Engagement and wedding rings are among the most important purchases a person will ever make. As permanent symbols of love and commitment, it’s absolutely critical that the ring more than meet its buyer’s needs. Of the many things for a buyer to consider when it comes to a ring – such as size, material or engravings – none is as important as the diamond at its literal center.
Historically, diamonds could only be closely examined inside of a jewelry store with the assistance of a jewelry loupe. Although the loupe provides a magnified view of a diamond, many nuances of the stone such as facets can still be lost.
Read more: James Allen
From time immemorial, the dream of alchemists has been to create gold from lead, or to find a goose that lays a golden egg. Gary LaCourt, founder and CEO of Diamond Nexus, has done the next best thing by creating gemstones that simulate diamonds and others that look like and are made of the same elements as rubies, emeralds and sapphires.
But how do you market against more than a century of tradition and mighty diamond cartels? “It’s hard,” LaCourt concedes, but not as hard as the surface of one of his company’s diamond simulants. Diamond Nexus has been making inroads online in the jewelry business since its founding in 2004. “We think we are the iPhone of the jewelry industry,” he says. “We offer a smart, modern and sophisticated way to buy and own fine jewelry.”
Read more: Diamond Nexus
A common retailing problem customers have is finding a seemingly simple item in the style and color they want. The search for a TV stand was the occasion for the creation of Cymax, a furniture website that carries more than 30,000 SKUs in every category of furniture in mind-boggling selection.
Combining his seven years of working at Best Buy Canada with his degree in computer science that he earned at the same time, Arash Fasihi founded the company that evolved into Cymax in 2004 while working in the software industry. “My wife and I tried to find a specific TV stand we found online in Vancouver, and we couldn’t find one,” Fasihi recalls.
Read more: Cymax Canada
It can be difficult to be fashionable while stretching a dollar, but Beyond the Rack helps women who want to achieve that goal, Chief Merchandising Officer Jim Weinberg says. “We like to say that we appeal to a typical, North American consumer that understands fashion, [but] doesn’t have the budget to afford it all the time,” he says.
“We stay true to who our core consumer is,” Weinberg continues. “We know what she likes and we try to move with her. We don’t try to appeal to too many [others].”
Read more: Beyond the Rack
One of the reasons for the success of online retailing is the convenience factor – shoppers can find practically every kind of product at the click of a mouse and in the comfort of their own homes. For one leading online retailer, making the shopping process even easier – particularly for frequent customers – is a high priority.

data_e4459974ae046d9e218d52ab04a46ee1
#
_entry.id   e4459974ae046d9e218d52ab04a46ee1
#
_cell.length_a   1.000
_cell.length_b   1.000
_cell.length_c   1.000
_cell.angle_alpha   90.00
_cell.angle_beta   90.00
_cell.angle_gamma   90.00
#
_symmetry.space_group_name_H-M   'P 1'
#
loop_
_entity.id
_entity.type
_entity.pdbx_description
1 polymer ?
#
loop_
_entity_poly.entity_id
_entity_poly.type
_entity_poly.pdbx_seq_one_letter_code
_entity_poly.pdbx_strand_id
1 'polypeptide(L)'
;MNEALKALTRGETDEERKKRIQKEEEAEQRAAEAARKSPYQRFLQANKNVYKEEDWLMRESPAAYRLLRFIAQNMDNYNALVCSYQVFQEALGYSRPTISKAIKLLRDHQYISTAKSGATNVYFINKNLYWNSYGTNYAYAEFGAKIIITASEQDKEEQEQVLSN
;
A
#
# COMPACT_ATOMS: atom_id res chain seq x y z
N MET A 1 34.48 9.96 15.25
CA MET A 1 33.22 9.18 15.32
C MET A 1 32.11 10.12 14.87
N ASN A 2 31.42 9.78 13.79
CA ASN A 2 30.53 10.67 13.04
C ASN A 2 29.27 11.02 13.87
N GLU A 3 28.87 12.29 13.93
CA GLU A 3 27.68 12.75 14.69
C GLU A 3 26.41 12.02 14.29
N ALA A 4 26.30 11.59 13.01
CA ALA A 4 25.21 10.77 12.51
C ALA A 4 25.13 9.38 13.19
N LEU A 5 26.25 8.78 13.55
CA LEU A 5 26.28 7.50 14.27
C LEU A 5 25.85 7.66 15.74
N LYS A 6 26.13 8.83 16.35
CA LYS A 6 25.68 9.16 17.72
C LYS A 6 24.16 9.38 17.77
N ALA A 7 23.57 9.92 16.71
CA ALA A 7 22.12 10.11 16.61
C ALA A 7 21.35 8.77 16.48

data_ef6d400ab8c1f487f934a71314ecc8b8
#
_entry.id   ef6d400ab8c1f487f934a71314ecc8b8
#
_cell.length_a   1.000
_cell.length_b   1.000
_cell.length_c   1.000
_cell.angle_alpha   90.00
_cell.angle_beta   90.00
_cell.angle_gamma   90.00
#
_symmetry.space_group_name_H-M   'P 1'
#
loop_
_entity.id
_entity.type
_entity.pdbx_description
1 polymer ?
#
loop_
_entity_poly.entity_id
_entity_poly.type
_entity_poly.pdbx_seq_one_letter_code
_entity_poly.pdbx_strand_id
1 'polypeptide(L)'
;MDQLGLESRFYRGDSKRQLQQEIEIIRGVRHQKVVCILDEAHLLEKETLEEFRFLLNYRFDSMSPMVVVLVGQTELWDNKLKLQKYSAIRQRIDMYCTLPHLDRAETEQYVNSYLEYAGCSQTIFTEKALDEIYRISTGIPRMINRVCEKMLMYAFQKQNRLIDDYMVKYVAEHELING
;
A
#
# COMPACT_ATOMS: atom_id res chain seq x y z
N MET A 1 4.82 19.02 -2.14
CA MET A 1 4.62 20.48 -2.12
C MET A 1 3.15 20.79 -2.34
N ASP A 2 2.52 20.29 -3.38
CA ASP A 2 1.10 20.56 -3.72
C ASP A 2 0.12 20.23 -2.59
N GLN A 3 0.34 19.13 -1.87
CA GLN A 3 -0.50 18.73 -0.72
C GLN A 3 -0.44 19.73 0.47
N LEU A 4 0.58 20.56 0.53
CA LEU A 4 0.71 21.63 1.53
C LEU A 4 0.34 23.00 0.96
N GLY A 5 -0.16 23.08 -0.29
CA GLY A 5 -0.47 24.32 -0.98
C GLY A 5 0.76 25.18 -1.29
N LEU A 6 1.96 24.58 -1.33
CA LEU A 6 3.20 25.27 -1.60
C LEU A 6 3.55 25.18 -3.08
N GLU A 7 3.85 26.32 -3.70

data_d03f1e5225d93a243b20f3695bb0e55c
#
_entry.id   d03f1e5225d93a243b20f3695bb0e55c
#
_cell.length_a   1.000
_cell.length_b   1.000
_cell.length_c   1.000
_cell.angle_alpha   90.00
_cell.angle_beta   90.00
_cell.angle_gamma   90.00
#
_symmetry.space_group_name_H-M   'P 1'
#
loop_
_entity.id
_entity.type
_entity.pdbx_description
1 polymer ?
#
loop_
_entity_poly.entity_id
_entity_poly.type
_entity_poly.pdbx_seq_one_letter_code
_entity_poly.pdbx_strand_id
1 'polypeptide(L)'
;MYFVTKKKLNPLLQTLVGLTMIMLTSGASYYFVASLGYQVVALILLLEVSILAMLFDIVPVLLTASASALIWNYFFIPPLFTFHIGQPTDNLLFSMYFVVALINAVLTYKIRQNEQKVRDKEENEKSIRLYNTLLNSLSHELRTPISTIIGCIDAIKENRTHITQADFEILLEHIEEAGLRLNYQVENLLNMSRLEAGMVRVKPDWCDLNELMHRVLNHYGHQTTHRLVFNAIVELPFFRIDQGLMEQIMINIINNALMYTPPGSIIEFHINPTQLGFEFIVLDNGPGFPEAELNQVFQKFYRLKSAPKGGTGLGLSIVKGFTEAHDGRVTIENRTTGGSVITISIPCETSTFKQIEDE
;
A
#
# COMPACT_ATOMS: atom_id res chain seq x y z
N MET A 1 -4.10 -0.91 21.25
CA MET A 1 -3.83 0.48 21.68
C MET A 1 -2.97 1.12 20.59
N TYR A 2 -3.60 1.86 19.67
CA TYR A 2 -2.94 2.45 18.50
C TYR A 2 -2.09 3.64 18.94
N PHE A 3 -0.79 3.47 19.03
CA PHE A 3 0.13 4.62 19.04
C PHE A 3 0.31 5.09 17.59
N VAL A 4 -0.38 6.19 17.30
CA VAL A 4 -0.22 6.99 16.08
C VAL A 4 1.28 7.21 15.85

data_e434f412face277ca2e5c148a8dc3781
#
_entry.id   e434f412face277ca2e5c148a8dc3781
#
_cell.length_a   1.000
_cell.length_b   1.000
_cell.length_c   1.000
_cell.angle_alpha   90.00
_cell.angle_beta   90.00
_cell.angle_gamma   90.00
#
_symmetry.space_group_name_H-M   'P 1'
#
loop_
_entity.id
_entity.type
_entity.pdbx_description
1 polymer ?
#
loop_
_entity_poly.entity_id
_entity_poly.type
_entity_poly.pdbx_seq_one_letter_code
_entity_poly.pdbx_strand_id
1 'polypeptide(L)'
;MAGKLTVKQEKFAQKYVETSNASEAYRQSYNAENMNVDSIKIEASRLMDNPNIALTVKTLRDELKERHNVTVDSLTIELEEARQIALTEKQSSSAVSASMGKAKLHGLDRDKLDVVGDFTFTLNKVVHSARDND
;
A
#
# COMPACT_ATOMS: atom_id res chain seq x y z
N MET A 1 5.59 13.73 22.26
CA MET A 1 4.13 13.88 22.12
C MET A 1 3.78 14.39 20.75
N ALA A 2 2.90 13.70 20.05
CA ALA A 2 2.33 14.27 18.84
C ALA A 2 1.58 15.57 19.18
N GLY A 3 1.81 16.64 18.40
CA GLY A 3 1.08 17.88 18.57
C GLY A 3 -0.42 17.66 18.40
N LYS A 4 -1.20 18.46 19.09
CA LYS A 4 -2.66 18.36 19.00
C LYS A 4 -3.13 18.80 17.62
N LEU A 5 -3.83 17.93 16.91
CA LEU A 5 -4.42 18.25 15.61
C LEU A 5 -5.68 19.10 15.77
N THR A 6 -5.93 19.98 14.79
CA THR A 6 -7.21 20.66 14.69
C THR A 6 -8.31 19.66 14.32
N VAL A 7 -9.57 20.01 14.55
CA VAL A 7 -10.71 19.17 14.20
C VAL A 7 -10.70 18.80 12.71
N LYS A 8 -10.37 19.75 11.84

“We’re working to create a seamless experience for our customers who buy large orders, across multiple categories,” says David Zucker, chief marketing officer of Vitacost.com. “We want it to be easier for people to spend part of their wallet share on consumables here at Vitacost.com, and for that to happen, we want to create a process that feels effortless.”
Read more: Vitacost.com
It has been 13 years since Greg Selkoe set up virtual shop in his parents’ basement and launched his Internet-based company, Karmaloop. Selkoe, who had no retail or merchandising experience, wanted to offer the cutting-edge, young designers that he loved to everyone in the country. “I was really into this type of clothing and lifestyle and I noticed that if you lived in small cities – out of New York or Los Angeles – you wouldn’t have access to it,” he recalls.
Read more: Karmaloop
Candy might seem like kids’ stuff to some, but the success of Candy Crate shows how the sweet treats can lead to a prosperous enterprise. Based in Hesperia, Calif., the company sells more than 3,000 varieties of candy via the Internet, including retro and penny candies and gluten-free and vegan products.
Operations Manager Randi Caporale says her mother and grandmother started the business in an office 12 years ago. Over time, the firm found a niche when it began serving clients who were looking for hard-to-find products like Abba Zaba miniature candies or Chick-O-Stick Nuggets.
Read more: Candy Crate
Learn how this online retailer paved its dot-com path, reaching customers through the intangible. Before Facebook gave everyone an invitation to participate in the online world, the Internet was a vast, opportunistic, yet largely anonymous playing field. And while many online retailers sought to play with its fiscal potential, few were able to fully harness its power of reaching its customers like eBags.com. How did they do it? They kept online shopping simple, and, more importantly, they kept it personal.
Read more: eBags
Page 2 of 5